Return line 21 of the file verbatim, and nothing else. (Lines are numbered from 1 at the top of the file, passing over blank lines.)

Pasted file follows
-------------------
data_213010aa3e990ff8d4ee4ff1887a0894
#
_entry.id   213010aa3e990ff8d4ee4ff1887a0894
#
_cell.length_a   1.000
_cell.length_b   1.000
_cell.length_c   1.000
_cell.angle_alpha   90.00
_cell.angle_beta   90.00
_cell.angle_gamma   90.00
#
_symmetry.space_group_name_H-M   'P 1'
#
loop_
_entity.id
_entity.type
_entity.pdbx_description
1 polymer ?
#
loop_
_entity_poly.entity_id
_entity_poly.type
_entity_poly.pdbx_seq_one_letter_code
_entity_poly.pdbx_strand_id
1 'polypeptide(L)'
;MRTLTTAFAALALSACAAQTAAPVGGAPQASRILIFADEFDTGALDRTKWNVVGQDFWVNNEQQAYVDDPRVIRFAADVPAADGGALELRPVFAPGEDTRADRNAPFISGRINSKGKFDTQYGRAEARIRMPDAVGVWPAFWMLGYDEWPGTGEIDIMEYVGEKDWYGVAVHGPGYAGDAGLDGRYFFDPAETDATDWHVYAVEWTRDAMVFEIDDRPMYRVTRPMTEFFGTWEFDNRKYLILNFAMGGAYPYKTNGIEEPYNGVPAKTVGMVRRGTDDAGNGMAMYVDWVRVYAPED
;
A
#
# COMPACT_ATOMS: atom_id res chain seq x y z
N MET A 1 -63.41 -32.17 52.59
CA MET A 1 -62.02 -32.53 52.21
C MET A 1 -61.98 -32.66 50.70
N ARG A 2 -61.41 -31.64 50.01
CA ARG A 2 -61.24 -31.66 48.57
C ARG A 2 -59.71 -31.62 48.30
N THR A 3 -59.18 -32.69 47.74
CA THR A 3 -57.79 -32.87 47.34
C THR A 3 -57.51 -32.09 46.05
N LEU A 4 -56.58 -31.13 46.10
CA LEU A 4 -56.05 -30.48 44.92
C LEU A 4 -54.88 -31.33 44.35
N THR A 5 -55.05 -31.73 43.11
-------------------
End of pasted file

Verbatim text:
_entity_poly.entity_id